Fashion Revolution celebrates the future of sustainable fashion

Fashion Revolution is upon us! In light of the recent Mercedes Benz Fashion Week, it’s good to be reminded of where our fashion industry should be headed in order to have a sustainable future.

Fashion Revolution Day celebrates all of the designers who are faced with the challenge of fairer supply chains. Traceability in the fashion industry is incredibly important going forward, as there are many popular franchise clothing brands that have less-than-ethical production lines, and are particularly bad for the environment.

So why do we need a fashion revolution? On the 24th April 2013, 1,133 people were killed in the Rana Plaza catastrophe, in Bangladesh. Another 2,500 were injured. It is considered the deadliest garment factory accident in history, as well as the deadliest accidental structural failure in modern human history. The building contained clothing factories, a bank, apartments and several shops. The banks and shops closed immediately after cracks in the building were discovered. The garment workers were ordered to return the following day and the building collapsed during the morning rush-hour.

Fashion Revolution counteracts supporting organisations that put garment workers through working in conditions such as these by asking consumers, designers and brands "who made my clothes?"

“Fashion revolution promises to be one of the very few truly global campaigns to emerge this century.”
- Baroness Young of Hornsey

So, in the spirit of this, it's important to know about some of the most exploitative Australian fashion brands. Bangladesh is 75% cheaper than China, so fashion labels are having their garments made there, and the garment suppliers are paid approximately $39 a month. The Australian Fashion Report has ranked the worst offenders of this, but here are the ones that will surprise you…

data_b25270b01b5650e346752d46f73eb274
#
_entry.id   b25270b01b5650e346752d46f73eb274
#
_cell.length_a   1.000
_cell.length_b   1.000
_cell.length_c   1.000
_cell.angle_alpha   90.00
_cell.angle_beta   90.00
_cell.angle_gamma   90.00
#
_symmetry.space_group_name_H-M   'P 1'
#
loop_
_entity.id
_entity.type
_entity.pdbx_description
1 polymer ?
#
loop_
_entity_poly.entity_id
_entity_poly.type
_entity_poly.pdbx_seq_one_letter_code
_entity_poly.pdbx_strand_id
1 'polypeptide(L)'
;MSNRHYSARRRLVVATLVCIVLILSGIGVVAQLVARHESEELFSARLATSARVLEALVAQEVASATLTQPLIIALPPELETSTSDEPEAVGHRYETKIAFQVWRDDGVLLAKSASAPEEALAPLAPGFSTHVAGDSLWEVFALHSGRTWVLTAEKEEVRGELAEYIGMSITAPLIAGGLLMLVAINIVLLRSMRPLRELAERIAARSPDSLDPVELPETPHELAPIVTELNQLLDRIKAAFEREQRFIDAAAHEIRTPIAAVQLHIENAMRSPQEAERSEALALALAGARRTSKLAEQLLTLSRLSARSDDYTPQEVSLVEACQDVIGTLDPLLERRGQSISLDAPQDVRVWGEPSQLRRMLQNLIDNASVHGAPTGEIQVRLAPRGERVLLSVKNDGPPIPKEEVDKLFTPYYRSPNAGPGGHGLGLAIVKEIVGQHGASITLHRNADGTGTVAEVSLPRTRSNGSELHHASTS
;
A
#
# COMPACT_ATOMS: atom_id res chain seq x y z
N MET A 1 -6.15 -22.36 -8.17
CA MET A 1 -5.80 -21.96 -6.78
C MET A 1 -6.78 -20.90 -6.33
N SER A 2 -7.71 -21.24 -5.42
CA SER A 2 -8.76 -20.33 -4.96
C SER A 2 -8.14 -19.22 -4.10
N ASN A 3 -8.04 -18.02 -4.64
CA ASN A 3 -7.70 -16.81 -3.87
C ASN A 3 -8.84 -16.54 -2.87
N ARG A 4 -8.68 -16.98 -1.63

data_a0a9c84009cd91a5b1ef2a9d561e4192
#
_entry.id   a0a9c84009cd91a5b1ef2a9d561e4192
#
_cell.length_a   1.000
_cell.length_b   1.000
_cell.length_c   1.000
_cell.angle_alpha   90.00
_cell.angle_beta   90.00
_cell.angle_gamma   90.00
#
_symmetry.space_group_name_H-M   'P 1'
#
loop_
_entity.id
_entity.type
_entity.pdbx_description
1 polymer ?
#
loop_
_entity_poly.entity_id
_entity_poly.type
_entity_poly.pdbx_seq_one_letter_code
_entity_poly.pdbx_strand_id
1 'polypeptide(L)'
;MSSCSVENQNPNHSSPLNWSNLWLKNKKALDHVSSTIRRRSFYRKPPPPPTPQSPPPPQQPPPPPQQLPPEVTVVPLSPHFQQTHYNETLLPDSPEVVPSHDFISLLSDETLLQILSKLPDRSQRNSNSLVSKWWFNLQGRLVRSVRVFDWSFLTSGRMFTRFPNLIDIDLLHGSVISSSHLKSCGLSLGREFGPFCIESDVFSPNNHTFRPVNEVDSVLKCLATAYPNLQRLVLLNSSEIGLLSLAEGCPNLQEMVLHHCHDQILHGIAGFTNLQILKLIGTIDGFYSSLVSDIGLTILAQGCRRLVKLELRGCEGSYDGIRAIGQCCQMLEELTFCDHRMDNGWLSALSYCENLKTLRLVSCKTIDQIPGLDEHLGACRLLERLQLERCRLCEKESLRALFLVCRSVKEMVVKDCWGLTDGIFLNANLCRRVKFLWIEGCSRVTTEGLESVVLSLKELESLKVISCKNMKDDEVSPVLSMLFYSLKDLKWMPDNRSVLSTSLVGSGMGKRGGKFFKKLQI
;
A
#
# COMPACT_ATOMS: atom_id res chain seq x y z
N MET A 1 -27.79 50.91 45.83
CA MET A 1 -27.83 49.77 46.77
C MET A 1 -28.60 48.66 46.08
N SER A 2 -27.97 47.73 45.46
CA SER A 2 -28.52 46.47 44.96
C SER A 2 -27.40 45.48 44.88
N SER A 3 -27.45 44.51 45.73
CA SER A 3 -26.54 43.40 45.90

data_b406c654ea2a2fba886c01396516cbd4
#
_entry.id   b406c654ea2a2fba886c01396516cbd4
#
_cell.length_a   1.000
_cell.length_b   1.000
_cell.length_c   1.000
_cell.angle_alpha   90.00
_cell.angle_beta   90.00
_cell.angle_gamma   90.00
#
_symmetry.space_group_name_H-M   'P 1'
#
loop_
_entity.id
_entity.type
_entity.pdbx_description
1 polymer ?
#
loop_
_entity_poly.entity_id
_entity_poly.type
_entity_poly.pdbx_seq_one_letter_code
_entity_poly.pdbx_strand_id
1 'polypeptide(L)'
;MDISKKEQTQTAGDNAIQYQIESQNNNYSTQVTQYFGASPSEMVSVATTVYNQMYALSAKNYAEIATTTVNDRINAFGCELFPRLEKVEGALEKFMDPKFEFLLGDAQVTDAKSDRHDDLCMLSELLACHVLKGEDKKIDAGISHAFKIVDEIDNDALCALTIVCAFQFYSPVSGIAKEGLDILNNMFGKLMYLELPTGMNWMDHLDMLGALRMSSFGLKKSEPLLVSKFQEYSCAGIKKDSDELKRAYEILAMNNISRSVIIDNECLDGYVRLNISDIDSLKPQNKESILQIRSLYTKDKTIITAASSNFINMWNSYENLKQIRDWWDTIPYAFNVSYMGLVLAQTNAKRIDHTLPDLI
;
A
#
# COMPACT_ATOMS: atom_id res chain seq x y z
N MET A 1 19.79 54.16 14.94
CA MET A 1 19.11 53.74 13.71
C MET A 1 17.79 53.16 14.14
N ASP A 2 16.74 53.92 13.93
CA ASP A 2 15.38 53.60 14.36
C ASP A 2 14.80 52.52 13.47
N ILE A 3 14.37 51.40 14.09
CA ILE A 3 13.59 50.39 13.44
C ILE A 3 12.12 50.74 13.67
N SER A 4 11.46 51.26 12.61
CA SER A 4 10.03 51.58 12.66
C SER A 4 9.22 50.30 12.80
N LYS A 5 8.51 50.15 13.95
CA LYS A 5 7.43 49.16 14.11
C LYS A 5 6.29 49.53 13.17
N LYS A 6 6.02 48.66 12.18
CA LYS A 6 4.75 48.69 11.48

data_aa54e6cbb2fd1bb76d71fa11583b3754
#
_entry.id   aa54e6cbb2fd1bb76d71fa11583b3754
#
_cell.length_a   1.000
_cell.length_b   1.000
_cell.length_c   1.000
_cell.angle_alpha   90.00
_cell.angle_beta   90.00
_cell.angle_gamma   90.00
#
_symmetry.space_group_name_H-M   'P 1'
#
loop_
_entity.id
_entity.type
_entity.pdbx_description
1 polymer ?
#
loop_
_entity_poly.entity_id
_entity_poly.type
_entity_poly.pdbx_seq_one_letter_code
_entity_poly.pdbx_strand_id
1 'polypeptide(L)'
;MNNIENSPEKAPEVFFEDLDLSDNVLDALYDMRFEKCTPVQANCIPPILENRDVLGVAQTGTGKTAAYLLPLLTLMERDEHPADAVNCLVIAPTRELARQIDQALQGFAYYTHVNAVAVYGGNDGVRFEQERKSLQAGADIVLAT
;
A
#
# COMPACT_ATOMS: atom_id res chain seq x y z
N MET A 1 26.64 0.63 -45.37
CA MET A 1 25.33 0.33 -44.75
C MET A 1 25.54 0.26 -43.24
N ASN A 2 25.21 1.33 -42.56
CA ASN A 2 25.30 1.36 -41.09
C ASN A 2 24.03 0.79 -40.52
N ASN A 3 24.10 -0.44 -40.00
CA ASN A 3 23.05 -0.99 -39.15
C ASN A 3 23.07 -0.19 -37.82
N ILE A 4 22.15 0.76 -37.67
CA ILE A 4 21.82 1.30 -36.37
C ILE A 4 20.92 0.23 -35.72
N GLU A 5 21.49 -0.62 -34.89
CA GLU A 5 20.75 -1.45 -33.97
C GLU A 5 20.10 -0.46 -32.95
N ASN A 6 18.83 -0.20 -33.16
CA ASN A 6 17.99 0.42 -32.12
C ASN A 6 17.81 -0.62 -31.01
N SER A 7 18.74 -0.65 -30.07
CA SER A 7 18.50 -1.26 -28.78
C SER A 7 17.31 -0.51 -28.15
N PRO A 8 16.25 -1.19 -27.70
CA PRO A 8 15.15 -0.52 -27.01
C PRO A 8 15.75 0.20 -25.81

The worst offenders:

Industrie – the Australian menswear retailer

Glassons – an NZ women's fashion retailer

Lowes – Australian menswear and schoolwear retail chain

R.M. Williams – a men's and women's apparel retailer

Fast Future Brands – owns Valleygirl and TEMT

Pretty Girl Fashion Group - owns Rockmans, beme, W. Lane and Table Eight

Brands who ranked better:

H&M – major Swedish retailer for women, men and children

Adidas – sports footwear, apparel and accessories

Country Road Group – owns Country Road, Trenery, Witchery and Mimco

Cue Clothing - Australian womenswear label

Gap Inc – retail giant for clothing, accessories and personal care products

Jeans West – Australian/NZ retailer for women, men and children.

It's amazing that some of the most popular and highly coveted brands in the world are also having their garments produced in less-than-ethical ways. Whether its harmful to the environment or to human rights, we all need to turn our attention to Fairtrade clothing brands that hold sustainable mission statements. Here are a list of designers in New Zealand who are doing just that. You can read the full Australian Fashion Report for 2015 here.

What to take away from this:

Pay attention to your brands, and think before you make an impulse decision to buy from franchise giants. You might be buying into an organization that neglects safe work practices, the environment, or even basic human rights. Let's celebrate Fashion Revolution Day by acknowledging those that work towards a sustainable and fair future in fashion!

What you can do

Do shopper research on carbon footprint before you buy

CO2 pollution is embedded in everything we buy. By looking for Australian-made products, credible environmental claims, and minimal and recyclable packaging, we can minimise pollution.

629 Tonnes of CO2
savings pledged
Pledge to do this

Amy McClelland Website and Social Media coordinator Suggest an article Send us an email

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